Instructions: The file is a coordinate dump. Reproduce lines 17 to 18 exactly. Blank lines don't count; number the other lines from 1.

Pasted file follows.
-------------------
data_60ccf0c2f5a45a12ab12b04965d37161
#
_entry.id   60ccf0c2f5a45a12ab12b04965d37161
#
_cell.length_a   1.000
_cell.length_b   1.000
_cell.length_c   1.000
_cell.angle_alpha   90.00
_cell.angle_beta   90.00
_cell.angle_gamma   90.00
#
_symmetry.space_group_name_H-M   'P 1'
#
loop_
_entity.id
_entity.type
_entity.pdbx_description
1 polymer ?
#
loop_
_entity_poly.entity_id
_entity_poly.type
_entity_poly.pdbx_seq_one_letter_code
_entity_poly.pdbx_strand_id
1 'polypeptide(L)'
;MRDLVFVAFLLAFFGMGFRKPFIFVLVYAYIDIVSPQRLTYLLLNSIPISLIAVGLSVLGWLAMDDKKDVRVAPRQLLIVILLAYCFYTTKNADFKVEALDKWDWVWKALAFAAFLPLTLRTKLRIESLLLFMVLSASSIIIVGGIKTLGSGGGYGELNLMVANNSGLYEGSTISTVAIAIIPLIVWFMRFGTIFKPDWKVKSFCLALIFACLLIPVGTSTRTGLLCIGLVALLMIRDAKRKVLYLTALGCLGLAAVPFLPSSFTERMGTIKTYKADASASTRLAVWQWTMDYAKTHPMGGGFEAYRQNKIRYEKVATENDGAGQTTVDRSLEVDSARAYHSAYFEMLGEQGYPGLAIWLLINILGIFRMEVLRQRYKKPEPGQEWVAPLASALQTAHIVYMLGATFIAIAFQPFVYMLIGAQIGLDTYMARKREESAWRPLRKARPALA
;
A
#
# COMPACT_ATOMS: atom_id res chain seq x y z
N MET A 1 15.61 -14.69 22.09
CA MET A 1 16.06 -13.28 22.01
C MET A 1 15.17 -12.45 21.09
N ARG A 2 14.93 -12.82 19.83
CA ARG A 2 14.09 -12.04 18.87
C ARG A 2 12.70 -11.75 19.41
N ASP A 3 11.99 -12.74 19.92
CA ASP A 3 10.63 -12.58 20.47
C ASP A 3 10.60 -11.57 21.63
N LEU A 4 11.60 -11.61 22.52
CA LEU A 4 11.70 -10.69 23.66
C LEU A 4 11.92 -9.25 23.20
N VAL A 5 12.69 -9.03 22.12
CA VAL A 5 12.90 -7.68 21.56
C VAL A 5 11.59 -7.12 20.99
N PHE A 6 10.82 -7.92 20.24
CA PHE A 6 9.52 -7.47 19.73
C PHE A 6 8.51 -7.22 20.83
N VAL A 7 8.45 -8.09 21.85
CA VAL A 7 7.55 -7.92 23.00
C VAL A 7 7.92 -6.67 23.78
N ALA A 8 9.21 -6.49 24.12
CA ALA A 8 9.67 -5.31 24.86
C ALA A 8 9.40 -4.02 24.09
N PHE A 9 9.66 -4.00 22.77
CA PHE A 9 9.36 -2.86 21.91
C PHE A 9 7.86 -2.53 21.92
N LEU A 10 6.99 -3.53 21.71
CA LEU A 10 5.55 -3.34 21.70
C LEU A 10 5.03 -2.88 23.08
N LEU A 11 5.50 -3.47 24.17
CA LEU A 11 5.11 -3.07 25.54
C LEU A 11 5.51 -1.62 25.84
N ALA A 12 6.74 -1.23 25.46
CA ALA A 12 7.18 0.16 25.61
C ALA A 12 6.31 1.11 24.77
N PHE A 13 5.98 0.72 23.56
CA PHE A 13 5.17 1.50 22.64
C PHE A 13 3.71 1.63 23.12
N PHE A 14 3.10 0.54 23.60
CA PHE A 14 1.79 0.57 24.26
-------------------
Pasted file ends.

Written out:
_entity.pdbx_description
1 polymer ?